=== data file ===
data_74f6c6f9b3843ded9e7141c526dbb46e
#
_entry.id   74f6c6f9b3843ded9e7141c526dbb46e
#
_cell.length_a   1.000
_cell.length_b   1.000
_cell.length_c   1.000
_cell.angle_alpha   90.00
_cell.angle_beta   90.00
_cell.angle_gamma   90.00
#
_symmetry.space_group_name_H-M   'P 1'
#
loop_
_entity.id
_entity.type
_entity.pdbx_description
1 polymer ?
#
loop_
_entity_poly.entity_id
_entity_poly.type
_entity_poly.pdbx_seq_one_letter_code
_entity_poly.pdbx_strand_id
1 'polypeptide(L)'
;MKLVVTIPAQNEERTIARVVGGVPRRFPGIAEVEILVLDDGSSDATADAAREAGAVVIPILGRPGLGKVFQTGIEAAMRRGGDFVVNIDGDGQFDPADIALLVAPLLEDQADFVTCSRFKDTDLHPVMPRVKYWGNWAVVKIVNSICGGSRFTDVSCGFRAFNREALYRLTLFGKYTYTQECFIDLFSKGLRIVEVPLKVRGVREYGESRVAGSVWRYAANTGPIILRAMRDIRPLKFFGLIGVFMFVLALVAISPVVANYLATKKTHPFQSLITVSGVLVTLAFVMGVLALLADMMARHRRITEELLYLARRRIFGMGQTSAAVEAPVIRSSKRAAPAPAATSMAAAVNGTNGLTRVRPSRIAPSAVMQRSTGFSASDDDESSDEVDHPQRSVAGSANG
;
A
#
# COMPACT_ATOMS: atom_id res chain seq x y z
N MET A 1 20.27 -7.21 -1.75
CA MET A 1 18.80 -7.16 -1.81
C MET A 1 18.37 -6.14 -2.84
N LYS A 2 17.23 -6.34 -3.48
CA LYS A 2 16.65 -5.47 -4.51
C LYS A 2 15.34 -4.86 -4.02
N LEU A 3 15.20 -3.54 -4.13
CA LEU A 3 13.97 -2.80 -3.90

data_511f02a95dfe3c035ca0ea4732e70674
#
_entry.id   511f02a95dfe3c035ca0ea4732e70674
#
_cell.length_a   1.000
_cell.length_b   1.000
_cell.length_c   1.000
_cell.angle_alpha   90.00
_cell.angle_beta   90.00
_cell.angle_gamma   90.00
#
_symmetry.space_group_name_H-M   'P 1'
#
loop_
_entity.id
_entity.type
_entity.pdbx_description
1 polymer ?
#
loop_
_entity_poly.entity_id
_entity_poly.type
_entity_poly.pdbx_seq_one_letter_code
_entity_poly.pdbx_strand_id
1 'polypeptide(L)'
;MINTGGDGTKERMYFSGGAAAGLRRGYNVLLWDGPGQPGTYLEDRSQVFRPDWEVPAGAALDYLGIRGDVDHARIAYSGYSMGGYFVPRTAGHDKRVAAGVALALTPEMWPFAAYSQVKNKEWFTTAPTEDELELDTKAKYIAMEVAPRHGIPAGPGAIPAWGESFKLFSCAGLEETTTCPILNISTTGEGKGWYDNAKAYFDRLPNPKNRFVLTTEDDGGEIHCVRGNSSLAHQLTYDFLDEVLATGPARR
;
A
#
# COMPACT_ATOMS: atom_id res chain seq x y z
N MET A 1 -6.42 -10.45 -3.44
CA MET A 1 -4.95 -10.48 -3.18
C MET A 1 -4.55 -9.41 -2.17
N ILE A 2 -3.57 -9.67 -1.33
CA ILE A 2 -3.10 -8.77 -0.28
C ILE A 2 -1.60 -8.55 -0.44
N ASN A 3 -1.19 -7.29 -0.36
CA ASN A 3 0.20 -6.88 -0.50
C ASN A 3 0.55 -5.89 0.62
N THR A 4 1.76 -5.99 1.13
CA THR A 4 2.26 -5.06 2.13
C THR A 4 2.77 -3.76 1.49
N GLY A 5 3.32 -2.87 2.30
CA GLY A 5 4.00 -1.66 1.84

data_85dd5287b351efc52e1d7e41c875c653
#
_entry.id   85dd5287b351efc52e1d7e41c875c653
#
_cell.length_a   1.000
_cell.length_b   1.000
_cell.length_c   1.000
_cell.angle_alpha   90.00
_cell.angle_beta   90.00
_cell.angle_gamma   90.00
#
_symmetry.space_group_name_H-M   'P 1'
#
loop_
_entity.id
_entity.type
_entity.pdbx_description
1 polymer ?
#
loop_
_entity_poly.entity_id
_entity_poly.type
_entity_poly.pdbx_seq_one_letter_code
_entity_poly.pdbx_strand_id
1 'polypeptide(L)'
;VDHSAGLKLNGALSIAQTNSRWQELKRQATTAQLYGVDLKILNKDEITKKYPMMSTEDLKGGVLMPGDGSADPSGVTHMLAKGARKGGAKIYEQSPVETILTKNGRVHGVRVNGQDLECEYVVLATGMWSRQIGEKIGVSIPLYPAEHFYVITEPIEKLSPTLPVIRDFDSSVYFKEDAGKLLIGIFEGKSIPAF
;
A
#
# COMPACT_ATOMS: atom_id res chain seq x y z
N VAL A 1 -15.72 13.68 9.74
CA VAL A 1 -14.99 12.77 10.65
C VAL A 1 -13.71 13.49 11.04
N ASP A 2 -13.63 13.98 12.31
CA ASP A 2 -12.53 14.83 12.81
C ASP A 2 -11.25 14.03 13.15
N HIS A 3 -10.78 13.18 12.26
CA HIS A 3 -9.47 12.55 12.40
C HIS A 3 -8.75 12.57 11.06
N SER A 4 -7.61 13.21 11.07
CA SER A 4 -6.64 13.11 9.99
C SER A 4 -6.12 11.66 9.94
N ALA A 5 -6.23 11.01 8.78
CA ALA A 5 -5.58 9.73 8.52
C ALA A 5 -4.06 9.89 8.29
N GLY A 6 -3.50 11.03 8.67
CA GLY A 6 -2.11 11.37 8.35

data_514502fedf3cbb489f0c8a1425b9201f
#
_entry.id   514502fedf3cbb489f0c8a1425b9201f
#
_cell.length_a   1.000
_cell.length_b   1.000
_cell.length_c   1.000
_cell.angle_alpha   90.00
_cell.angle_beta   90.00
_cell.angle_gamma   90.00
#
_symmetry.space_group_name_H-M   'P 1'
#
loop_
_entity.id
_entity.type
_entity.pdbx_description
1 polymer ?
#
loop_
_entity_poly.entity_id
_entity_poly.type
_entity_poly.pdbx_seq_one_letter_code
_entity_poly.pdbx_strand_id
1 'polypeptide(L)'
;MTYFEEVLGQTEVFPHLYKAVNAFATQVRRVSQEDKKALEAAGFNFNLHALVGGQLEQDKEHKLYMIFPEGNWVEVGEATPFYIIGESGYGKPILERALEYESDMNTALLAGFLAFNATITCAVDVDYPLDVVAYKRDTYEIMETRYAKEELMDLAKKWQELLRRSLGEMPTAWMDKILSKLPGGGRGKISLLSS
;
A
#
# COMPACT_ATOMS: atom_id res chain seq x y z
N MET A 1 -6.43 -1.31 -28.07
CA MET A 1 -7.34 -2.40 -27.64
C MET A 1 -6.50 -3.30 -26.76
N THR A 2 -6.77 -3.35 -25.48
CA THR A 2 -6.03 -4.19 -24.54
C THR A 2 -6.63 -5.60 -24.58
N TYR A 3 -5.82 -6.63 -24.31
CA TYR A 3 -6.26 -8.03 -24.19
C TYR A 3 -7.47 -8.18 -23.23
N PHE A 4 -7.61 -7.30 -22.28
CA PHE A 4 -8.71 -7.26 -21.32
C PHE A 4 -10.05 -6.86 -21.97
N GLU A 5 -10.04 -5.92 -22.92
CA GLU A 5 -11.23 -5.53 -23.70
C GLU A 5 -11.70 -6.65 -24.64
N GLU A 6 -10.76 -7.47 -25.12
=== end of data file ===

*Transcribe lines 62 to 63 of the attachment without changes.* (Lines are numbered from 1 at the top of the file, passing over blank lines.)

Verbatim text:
_entity_poly.pdbx_strand_id
1 'polypeptide(L)'